The oldest breakfastboy is 7 and has declared his intention to become an artisan baker when he grows up. He has picked out his delivery van (the most important feature of his bakery, natch) and spends hours poring over his recipe books. He is very fond of recipe books. So fond, in fact, that when I donated some of my old ones to a fair at his school, he promptly spent the money I'd given him on buying one of them back. It's a shame he doesn't extend the same enthusiasm to actually eating any of the recipes he is reading out to me. Not the ones with vegetables in them anyway.
He has recently taken to writing his own recipes. Unfortunately, he hasn't quite grasped the principle of recipe writing, so they consist of spur-of-the-moment quantities of whatever he thinks is likely to be in a cookie or whatever it is, which he then presents to me with a 'right, can we make them now?'. I'm reluctant to squash his creative urges, and I suppose that making them to his invented recipe might teach him to analyse what goes wrong and make them better next time, but I'm equally reluctant to waste 1kg of chocolate chips on what is clearly destined to not work, recipe-wise. Any advice gratefully received.
In line with my current bread fetish, I suggested this morning that we make a raisin and cinnamon loaf together. I really love a raisiny breakfast and I think we're now far enough from the surfeit of dried fruit that is December to contemplate a spicy, fruity loaf, perhaps toasted with a scraping of butter for breakfast. Yum. This one is Dan Lepard's recipe from Short and Sweet, which involves making a sponge of flour, water, yeast and raisins, leaving it for a few hours, then adding more flour, sugar, cinnamon and butter to create a dough. You then give it a few kneads and leave it to prove before baking. The recipe is given in his Guardian column here (look at the bottom of the article for the raisin-cinnamon variation of the main recipe). So, it's one of those most-of-a-day-long loaves, and I thought it would be good for teaching him a little about patience in baking and about how yeast works in dough, seeing as how he wants to be a baker and all. So, we set to with great enthusiasm making our sponge, which bubbled up nicely and we were all ready for the second stage. But I turned around to find him pulling on his wellies and heading off out with his brother and MrB, leaving yours truly with the rest of the loaf to make. I suppose he's showing excellent promise as a manager of staff and delegator of tasks, also amply demonstrated in the 'tidying up the toys' department *clutches straws*. Still, there are worse ways to spend a Sunday afternoon than in the company of GQT and a big lump of raisiny dough.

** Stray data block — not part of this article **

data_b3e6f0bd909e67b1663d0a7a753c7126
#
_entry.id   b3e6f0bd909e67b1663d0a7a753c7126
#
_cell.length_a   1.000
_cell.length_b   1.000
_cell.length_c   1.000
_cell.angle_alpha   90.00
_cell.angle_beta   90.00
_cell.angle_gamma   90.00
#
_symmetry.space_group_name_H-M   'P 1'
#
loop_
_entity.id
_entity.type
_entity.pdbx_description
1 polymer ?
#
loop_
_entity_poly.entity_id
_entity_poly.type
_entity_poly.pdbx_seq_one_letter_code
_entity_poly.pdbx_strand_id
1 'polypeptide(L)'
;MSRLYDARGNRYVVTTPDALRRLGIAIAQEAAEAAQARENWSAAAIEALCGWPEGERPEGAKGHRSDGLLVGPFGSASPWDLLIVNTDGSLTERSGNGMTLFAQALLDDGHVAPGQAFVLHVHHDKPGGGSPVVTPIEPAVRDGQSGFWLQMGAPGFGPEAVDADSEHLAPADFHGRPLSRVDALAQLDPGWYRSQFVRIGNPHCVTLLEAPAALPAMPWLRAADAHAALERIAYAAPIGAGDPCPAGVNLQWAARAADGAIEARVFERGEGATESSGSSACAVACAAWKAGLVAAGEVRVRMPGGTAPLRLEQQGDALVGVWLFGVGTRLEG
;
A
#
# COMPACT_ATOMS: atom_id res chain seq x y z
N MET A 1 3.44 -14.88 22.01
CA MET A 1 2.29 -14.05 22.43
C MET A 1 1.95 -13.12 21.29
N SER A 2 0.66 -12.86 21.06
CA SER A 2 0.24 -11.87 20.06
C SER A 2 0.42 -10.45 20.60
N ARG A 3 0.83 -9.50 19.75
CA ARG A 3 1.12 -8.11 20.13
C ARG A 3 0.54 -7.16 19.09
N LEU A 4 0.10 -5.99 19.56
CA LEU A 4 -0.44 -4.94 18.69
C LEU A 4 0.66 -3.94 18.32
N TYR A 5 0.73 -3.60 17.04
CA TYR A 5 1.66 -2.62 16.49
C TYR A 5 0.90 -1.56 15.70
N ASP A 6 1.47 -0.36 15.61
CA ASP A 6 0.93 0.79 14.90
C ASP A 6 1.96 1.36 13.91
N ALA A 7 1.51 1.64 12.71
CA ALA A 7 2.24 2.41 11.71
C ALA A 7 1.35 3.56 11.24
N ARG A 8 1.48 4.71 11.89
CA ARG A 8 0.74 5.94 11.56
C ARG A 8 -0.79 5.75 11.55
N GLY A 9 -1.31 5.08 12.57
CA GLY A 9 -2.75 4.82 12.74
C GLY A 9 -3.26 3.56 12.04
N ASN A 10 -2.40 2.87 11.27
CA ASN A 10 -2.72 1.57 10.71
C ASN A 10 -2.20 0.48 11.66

Here's the loaf. It's a bit...erm...brown on the crust maybe, but it tastes delicious - we have all tested it and approved, ready for breakfast tomorrow. Can you smell the cinnamon? Mmmmmmmmmmm.
Meanwhile, in other news, I came into the kitchen this morning to find that my sourdough starter had escaped from its (closed!) kilner jar and was glooping down onto the counter. It's a lively little fellow for sure. Isn't it amazing that a mixture of flour and water can do that after a few days? Wow. no wonder people become addicted to making bread. I am reliably informed that some bakers name their sourdough cultures, in the manner of family pets, but I haven't thought of a suitable name for mine yet. I'll wait and see if my first sourdough loaf later this week gives me any inspiration.